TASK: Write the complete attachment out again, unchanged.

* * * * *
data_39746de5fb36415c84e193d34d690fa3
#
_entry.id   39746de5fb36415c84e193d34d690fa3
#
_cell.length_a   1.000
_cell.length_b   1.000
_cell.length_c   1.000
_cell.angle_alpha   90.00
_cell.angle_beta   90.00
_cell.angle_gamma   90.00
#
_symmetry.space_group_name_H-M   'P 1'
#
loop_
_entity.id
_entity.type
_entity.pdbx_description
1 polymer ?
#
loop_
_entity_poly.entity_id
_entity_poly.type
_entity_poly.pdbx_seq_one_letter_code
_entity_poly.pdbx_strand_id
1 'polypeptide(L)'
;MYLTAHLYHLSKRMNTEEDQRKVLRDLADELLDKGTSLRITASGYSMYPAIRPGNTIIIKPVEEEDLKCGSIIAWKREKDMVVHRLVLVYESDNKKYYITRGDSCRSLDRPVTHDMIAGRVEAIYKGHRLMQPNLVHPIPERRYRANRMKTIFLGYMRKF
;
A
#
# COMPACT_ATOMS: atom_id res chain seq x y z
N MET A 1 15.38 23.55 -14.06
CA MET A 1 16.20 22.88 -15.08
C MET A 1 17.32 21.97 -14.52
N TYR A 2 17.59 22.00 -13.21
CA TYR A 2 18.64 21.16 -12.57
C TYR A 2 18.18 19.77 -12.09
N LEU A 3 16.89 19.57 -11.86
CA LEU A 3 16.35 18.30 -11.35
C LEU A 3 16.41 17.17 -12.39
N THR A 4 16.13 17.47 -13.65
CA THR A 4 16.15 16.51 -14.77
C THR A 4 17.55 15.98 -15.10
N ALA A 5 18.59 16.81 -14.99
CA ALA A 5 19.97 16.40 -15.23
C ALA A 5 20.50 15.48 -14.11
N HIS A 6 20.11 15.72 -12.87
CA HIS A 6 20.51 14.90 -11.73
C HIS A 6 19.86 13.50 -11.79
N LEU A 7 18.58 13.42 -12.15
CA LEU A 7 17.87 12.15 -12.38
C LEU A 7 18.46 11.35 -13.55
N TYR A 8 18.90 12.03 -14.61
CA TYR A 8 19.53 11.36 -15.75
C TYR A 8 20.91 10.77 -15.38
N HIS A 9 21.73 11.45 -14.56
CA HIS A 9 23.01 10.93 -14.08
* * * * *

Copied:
data_39746de5fb36415c84e193d34d690fa3
#
_entry.id   39746de5fb36415c84e193d34d690fa3
#
_cell.length_a   1.000
_cell.length_b   1.000
_cell.length_c   1.000
_cell.angle_alpha   90.00
_cell.angle_beta   90.00
_cell.angle_gamma   90.00
#
_symmetry.space_group_name_H-M   'P 1'
#
loop_
_entity.id
_entity.type
_entity.pdbx_description
1 polymer ?
#
loop_
_entity_poly.entity_id
_entity_poly.type
_entity_poly.pdbx_seq_one_letter_code
_entity_poly.pdbx_strand_id
1 'polypeptide(L)'
;MYLTAHLYHLSKRMNTEEDQRKVLRDLADELLDKGTSLRITASGYSMYPAIRPGNTIIIKPVEEEDLKCGSIIAWKREKDMVVHRLVLVYESDNKKYYITRGDSCRSLDRPVTHDMIAGRVEAIYKGHRLMQPNLVHPIPERRYRANRMKTIFLGYMRKF
;
A
#
# COMPACT_ATOMS: atom_id res chain seq x y z
N MET A 1 15.38 23.55 -14.06
CA MET A 1 16.20 22.88 -15.08
C MET A 1 17.32 21.97 -14.52
N TYR A 2 17.59 22.00 -13.21
CA TYR A 2 18.64 21.16 -12.57
C TYR A 2 18.18 19.77 -12.09
N LEU A 3 16.89 19.57 -11.86
CA LEU A 3 16.35 18.30 -11.35
C LEU A 3 16.41 17.17 -12.39
N THR A 4 16.13 17.47 -13.65
CA THR A 4 16.15 16.51 -14.77
C THR A 4 17.55 15.98 -15.10
N ALA A 5 18.59 16.81 -14.99
CA ALA A 5 19.97 16.40 -15.23
C ALA A 5 20.50 15.48 -14.11
N HIS A 6 20.11 15.72 -12.87
CA HIS A 6 20.51 14.90 -11.73
C HIS A 6 19.86 13.50 -11.79
N LEU A 7 18.58 13.42 -12.15
CA LEU A 7 17.87 12.15 -12.38
C LEU A 7 18.46 11.35 -13.55
N TYR A 8 18.90 12.03 -14.61
CA TYR A 8 19.53 11.36 -15.75
C TYR A 8 20.91 10.77 -15.38
N HIS A 9 21.73 11.45 -14.56
CA HIS A 9 23.01 10.93 -14.08